The FCC has more technical feedback to sift through on how a system that allows FM radio stations to geo-target signals works in the real world.
Field testing of the ZoneCasting system from GeoBroadcast Solutions shows the transition areas between zones “can be designed and programmed to take up a miniscule portion of a station’s service area and be infrequent, transitory, unobjectionable, and in most cases unobservable to the listener,” according to Covington & Burling LLP.
The report details the performance and end-user experience from the deployment of ZoneCasting at KSJO(FM) in San Jose, Calif., during field testing conducted by Roberson and Associates. The report concludes the geo-targeting technology works with both analog and HD Radio systems and does not affect the performance of EAS system, the proponents say.
Geo-targeting broadcast technology, according to GBS, creates local zones out of an FM and FM+HD broadcast coverage area to enable unique, targeted programming and advertising for listeners in the zone during short periods but is designed that the zones do not adversely impact the listener experience. ZoneCasting creates geo-targeted zones by using specifically located booster transmitters and appropriately designed antennas to overlay a stronger, geographically localized signal in the targeted region.
GBS says geo-targeted programming and advertising in a zone would occur for only short periods, typically about three minutes per hour, in order to place zone targeted advertising, according to the report.
The new report’s findings summarize tests results from 31 hours of audio recorded from over 60 drives at various speeds over multiple weeks this summer. KSJO operates two transmitters, according to the report, the main transmitter covering the region from an elevated site south of San Jose and a low-power booster that covers the northern section of the station’s listening area.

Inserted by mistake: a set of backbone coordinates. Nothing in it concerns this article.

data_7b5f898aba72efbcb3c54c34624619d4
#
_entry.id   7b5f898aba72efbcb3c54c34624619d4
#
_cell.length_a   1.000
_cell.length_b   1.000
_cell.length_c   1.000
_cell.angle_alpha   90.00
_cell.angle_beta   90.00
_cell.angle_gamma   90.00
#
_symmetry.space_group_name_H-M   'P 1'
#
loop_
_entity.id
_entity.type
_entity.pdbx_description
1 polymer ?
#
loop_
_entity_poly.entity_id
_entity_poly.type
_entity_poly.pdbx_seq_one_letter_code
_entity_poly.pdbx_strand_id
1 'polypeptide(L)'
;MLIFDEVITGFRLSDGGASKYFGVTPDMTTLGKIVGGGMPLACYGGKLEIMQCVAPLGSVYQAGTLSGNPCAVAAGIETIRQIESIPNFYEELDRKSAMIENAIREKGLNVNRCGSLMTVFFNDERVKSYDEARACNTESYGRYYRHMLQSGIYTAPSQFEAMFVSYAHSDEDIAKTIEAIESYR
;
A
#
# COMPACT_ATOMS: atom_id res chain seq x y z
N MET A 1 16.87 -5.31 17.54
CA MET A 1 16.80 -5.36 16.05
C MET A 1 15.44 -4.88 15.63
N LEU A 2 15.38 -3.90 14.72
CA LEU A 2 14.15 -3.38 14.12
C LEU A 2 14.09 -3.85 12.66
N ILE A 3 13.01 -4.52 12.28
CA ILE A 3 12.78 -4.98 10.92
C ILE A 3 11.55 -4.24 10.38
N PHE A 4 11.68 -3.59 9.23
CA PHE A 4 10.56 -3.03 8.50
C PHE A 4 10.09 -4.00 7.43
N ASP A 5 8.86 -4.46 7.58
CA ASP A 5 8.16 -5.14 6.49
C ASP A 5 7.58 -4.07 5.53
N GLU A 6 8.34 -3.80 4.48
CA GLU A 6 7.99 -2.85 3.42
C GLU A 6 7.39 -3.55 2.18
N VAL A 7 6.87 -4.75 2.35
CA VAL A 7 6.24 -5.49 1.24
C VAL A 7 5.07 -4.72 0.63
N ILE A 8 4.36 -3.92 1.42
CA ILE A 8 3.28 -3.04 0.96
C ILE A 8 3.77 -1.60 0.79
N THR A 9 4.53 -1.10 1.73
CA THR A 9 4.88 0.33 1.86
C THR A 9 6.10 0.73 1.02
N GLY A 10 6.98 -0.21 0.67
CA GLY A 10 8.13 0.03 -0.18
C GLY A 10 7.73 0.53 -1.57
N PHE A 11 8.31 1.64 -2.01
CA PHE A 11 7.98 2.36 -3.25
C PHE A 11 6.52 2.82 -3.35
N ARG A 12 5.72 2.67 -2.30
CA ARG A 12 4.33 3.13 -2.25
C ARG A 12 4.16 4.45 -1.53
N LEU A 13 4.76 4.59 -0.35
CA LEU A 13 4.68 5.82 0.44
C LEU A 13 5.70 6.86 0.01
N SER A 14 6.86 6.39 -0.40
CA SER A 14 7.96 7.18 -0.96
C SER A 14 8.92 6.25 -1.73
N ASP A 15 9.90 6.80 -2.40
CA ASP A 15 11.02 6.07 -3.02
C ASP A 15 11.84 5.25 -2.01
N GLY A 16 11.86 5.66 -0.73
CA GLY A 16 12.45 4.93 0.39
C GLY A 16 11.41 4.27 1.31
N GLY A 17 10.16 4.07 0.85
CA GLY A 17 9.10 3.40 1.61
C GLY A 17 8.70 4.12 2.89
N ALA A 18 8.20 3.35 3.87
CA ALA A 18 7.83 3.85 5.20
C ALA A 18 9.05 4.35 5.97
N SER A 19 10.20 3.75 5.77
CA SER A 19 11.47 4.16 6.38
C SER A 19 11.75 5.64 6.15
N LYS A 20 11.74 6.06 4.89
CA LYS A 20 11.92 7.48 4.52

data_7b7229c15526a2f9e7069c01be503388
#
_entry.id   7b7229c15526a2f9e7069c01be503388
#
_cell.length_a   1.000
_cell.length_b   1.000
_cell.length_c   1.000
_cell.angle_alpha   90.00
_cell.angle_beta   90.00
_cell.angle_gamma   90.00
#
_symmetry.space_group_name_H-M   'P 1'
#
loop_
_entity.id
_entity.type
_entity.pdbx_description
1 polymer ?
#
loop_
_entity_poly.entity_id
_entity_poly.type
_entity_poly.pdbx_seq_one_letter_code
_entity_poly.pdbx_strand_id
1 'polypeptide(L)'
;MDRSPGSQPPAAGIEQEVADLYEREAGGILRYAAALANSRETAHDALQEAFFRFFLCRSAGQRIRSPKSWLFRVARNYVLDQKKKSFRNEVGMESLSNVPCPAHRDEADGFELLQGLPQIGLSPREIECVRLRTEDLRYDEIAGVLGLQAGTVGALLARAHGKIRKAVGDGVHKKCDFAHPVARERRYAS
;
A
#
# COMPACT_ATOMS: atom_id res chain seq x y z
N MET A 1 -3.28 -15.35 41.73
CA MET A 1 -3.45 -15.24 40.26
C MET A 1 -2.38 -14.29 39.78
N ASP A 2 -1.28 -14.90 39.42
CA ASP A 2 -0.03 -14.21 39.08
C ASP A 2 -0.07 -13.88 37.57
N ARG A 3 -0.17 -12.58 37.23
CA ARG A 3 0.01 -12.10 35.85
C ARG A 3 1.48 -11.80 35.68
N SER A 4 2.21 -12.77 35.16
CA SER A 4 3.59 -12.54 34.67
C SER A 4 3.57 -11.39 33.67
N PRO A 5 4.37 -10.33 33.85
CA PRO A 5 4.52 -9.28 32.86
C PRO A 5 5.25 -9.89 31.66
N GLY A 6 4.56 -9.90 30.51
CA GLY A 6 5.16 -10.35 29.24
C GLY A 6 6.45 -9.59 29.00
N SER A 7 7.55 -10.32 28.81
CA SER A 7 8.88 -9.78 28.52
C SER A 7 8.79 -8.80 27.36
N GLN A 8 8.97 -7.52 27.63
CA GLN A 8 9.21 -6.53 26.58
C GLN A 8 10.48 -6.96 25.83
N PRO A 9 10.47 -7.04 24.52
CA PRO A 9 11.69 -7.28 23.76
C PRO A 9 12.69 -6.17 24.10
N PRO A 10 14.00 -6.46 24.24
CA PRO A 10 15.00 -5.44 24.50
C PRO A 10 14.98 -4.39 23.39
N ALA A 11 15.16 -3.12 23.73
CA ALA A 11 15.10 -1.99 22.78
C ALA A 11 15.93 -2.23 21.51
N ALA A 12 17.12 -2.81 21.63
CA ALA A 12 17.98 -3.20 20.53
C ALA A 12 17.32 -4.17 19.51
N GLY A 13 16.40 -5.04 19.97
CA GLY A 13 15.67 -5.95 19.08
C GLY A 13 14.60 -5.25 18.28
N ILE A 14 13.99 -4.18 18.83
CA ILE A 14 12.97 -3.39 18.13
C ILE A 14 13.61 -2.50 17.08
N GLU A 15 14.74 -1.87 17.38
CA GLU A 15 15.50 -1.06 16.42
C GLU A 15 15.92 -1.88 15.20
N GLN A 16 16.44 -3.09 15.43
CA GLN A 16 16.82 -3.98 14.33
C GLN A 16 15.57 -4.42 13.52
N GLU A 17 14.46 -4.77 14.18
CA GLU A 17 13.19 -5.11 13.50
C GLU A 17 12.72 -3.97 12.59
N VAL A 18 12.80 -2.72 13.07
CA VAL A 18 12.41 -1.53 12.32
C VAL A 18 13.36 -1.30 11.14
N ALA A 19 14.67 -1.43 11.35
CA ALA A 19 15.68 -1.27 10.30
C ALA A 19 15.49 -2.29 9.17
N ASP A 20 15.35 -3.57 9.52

The radio station’s two coverage areas are separated by a largely unpopulated mountain range, according to the report, with “testing conducted in the zone transition area.”
The field test found the FM signal was stable inside the transition zones but some limited audio quality issues were identified during zone transition.
“Our data and analysis indicate that a properly designed zone transition can deliver a highly compact region — a tiny portion of KSJO’s service area — over which any degraded analog FM audio will be experienced,” according to the report’s authors.
The measured results in the report indicate a zone transition length of 50.2 meters, which Roberson and Associates deemed as “insignificant” when compared to the total length of roads within the zone.
Data collectors acknowledge there were differences when listening to zone transitions in FM and HD1 mode during testing. “The overall zone transition listening experience for HD1 was very good, with almost instantaneous transitions without noticeable audio degradation,” they wrote.
Meanwhile, the HD2 transition zone experience revealed short audio dropouts, which was expected due to the current use of unsynchronized HD exporters, according to the analysis. They said efforts are underway to develop means to synchronize HD exporters that should reduce the duration of HD2 signal loss.
The report also found the zone transitions caused no display variations of metadata on car receivers. And EAS operation was successful within the ZoneCasting test location after operations of the KSJO EAS geo-targeting override was tried in two different locations. “The simultaneous reception of identical EAS tones at these two locations confirms geo-targeted broadcasting will not affect performance of the EAS system,” the report from Roberson and Associates states.
The geo-targeting report concludes: “Having made numerous careful measurements and having assessed the results of these measurements in considerable depth, it is our conclusion that the geo-targeted broadcast system provides both a practical and highly beneficial capability. It is therefore our studied opinion that there is no technical reason that the geo-position zone broadcasting petition before the FCC should not be approved.”
The FCC adopted a Notice of Proposed Rulemaking in Nov. 2020 to review the GBS technology and found opponents of the geo-targeted proposal expressed fear that the new technology could create interference and cause listeners to tune out. Broadcast groups, including Cumulus Media, Entercom Communications, and iHeartMedia, have said at the time more vetting of the technology was needed. The National Association of Broadcasters also told the FCC the GBS proposal could undermine radio’s business model by depressing advertising rates as advertisers replace market-wide ads with less expensive ones on the zoned boosters.
The geo-targeted technology has been in development by GBS since 2011 and has been through previous field tests.